MONDAY, Sept. 17, 2018 (HealthDay News) — A new report finds that foster children are often given powerful psychiatric medicines without regard for proper safeguards.

The report, coming from the inspector general’s office at the U.S. Department of Health and Human Services (HHS), finds that one in three foster children sampled in five states received the drugs without treatment plans or follow-up, the Associated Press reported. Both steps are considered standard for proper psychiatric care.

And while some children may be getting medicines they don’t need, others may be going without drugs that can help them. Many children may not be receiving drug therapy that could help them better socialize or concentrate at school, the report found. The drugs under review included those used to treat attention-deficit/hyperactivity disorder (ADHD), anxiety, posttraumatic stress disorder, depression, schizophrenia, and bipolar disorder. Foster children were more prone to receive these medications than children in the general population, the report found.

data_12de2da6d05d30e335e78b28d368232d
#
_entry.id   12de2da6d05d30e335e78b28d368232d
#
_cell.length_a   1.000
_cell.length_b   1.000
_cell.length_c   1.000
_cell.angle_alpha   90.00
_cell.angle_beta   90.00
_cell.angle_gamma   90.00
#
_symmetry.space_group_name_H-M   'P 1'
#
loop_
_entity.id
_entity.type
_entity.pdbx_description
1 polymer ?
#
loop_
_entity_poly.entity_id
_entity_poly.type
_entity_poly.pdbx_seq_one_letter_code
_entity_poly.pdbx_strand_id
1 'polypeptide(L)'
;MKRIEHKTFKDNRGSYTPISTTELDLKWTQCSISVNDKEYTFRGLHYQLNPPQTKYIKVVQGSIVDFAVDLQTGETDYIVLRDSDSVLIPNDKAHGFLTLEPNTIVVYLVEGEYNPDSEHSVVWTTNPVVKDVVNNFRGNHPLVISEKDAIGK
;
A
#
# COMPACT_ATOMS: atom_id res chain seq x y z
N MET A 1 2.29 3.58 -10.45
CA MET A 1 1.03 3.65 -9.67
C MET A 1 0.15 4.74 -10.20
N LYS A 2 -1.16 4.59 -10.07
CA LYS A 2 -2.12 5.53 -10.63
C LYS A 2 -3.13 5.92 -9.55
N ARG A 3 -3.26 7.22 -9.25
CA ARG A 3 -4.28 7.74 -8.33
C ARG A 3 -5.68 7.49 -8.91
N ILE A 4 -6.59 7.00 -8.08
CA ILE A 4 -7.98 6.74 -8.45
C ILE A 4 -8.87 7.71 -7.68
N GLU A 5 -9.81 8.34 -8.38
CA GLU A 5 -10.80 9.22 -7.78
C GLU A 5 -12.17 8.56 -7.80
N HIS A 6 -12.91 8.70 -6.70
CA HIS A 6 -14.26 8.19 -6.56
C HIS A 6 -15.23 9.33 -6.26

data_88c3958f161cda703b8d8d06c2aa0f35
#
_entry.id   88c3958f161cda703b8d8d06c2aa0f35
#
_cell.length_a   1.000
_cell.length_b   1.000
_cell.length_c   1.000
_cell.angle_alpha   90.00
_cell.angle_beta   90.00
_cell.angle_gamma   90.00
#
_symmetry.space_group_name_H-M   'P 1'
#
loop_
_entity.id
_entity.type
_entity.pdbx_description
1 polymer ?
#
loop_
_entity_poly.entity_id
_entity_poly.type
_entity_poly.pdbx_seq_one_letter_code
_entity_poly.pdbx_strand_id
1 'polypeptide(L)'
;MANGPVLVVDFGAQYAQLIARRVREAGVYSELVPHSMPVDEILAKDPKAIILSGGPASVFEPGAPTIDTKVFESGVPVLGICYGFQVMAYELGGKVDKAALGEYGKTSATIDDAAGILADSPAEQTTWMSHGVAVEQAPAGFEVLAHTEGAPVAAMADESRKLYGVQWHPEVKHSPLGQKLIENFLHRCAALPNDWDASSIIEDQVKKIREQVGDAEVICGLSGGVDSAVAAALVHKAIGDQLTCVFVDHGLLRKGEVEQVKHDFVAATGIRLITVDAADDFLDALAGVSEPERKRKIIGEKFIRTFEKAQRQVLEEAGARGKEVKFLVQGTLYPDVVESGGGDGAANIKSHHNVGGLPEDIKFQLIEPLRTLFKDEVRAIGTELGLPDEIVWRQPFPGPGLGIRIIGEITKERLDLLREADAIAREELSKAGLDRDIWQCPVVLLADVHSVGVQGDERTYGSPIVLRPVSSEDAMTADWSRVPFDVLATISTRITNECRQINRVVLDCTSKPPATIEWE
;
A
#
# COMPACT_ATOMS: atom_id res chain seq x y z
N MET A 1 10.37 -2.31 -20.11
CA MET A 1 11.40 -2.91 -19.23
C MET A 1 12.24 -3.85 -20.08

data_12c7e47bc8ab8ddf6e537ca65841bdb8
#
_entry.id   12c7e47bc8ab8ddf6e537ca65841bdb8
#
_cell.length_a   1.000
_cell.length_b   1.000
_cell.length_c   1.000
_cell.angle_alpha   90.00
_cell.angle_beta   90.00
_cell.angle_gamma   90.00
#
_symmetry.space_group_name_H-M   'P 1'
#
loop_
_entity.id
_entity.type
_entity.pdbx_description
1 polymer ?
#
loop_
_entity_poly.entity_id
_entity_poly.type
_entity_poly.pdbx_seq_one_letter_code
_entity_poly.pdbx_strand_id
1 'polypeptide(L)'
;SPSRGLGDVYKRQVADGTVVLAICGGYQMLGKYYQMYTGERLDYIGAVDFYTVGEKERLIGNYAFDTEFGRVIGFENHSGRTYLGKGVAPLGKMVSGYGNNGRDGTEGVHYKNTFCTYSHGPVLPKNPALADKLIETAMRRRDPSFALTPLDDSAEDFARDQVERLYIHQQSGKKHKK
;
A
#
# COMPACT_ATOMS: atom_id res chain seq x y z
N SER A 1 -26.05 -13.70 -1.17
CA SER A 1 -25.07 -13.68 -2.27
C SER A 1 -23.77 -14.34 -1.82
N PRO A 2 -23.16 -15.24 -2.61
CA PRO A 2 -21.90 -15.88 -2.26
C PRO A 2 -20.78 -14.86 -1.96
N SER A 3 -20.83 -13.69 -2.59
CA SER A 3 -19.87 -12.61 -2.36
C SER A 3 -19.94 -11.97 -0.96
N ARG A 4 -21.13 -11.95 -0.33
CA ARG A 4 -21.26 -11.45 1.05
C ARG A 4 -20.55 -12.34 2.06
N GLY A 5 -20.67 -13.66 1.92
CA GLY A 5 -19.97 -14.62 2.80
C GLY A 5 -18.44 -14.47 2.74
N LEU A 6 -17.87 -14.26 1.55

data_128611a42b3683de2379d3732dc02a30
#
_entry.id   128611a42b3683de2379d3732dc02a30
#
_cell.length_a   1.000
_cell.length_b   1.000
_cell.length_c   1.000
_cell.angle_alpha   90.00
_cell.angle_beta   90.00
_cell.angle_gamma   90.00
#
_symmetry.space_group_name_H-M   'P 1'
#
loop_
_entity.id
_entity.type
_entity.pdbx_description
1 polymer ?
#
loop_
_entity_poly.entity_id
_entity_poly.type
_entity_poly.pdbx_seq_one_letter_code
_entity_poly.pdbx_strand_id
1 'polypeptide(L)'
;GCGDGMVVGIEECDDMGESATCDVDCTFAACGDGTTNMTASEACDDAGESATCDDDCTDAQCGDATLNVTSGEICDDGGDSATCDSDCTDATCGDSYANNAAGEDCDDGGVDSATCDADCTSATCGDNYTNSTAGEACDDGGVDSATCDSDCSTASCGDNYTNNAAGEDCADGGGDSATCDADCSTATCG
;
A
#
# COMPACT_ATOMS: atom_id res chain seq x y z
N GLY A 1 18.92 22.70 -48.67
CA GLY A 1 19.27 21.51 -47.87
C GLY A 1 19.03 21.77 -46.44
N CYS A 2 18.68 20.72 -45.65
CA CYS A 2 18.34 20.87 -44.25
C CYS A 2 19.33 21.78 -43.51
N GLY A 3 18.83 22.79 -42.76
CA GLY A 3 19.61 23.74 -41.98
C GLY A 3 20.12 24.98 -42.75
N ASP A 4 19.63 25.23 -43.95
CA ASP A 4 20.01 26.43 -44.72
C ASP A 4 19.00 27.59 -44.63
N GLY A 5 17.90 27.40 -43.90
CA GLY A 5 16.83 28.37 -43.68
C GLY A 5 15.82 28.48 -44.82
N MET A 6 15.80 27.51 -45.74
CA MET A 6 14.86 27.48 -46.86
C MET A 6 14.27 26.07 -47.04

The report authors are recommending that the HHS Administration for Children and Families work with states to improve oversight on a case-by-case basis. Responding to the report, the agency said that it might require additional legal authority to do so. The care of foster children is the shared responsibility of federal, state, and local agencies, the AP noted. Complicating the issue is the fact that the well-being of any one foster child is typically divided between foster parents, birth parents, relatives, and case workers — upping the odds that miscommunications between those parties will affect the child’s medical care.

AP News Article
Office of Inspector General Report

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